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Financial Expert Sees Long Road Ahead

SCOTT SIMON, Host:

We turn now to Alan Blinder who was vice chairman of the Fed's Board of Governors during the Clinton administration. Professor Blinder is with the economics department of Princeton University. He's with us because of his expertise in economics, but in the interests of full disclosure we want to point out that he's been working as an adviser to Barack Obama's political campaign. Professor Blinder, thanks so much for being with us.

ALAN BLINDER: My pleasure, Scott.

SIMON: Has government intervention helped?

BLINDER: Yes, but so far not enough. If we're to believe what we read in the newspapers, more is coming in a big way with some kind of large-scale intervention, apparently - though I caution we have nothing yet - similar to the RTC in the early '90s.

SIMON: Can the government afford all this money?

BLINDER: The government can...

SIMON: Can the American people afford all this money?

BLINDER: You know, I view those two questions as much the same. The government is us, and the answer is yes. The key question is the importance of the expenditure, because I do think something like this is necessary at this point.

SIMON: Professor Blinder, what would happen if the government just stood by? Could you run that through for us?

BLINDER: Well, the honest answer is nobody knows. But we had something analogous to that in the 1930s. And that's the last time the financial system looked this scary, where the government basically did stand by until Roosevelt. And we had an implosion of the banking system. We had an implosion of the securities markets. We didn't have any of these derivatives and other fancy stuff to implode, but they certainly would have blown up also. What you get generically in a panicky situation is a cascading series of defaults and asset devaluation.

So, company A goes under, or is afraid it's about to go under, needs cash desperately. So it dumps any assets it has, regardless of the price. That depresses the price for other people that hold the same or similar assets, who then get into trouble. In the worst case, company A can't make its payment to company B, and now company B is in the soup. And it goes like that. That's what the Fed and the Treasury have been trying to forestall these past days and weeks.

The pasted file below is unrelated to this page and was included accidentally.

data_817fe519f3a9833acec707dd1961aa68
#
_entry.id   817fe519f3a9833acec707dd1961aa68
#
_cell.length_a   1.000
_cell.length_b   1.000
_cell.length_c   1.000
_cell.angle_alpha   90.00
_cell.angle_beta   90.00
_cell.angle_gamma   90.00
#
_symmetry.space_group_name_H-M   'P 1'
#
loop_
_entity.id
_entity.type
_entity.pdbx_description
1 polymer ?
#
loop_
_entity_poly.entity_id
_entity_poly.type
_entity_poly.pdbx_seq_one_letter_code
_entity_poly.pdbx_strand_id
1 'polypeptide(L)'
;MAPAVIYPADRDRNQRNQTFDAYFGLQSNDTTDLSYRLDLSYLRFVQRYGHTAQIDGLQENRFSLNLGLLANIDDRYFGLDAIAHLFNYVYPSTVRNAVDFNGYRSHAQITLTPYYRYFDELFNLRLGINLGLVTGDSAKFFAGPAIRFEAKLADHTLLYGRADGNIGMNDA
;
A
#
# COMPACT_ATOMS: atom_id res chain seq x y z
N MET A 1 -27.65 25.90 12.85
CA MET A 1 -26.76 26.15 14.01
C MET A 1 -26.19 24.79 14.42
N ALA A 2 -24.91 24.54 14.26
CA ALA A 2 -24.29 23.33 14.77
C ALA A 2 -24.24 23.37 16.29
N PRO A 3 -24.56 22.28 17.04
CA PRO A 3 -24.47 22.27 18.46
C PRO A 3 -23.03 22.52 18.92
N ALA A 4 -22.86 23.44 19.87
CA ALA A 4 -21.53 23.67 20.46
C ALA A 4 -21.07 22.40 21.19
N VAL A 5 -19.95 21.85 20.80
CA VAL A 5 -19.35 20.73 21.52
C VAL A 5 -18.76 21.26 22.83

SIMON: And is in the middle - the last few weeks, in fact, of a presidential campaign, is that the worst or is it the best time to have this crisis hitting? Because it does seem it got an awful lot of people, who ordinarily don't agree on anything, eager to work something out.

BLINDER: Yeah, what a great question. My thinking going into the last few days was the worst time. That you have a lame duck president who is extremely unpopular, you have an election being hotly contested right now with brickbats being thrown by each side. But I would have thought it's very, very difficult to get anything serious done, much less something as new and out of the ordinary as this in an environment like that. But we have the leadership of the House and Senate, both Republicans and Democrats, sounding friendly. I hope it holds. We could certainly use it now.

SIMON: Alan Blinder, who was vice chairman of the Fed's Board of Governors in the Clinton administration, now teaches at Princeton. Thanks so much for being with us.

BLINDER: My pleasure, Scott. Transcript provided by NPR, Copyright NPR.

NPR transcripts are created on a rush deadline by an NPR contractor. This text may not be in its final form and may be updated or revised in the future. Accuracy and availability may vary. The authoritative record of NPR’s programming is the audio record.

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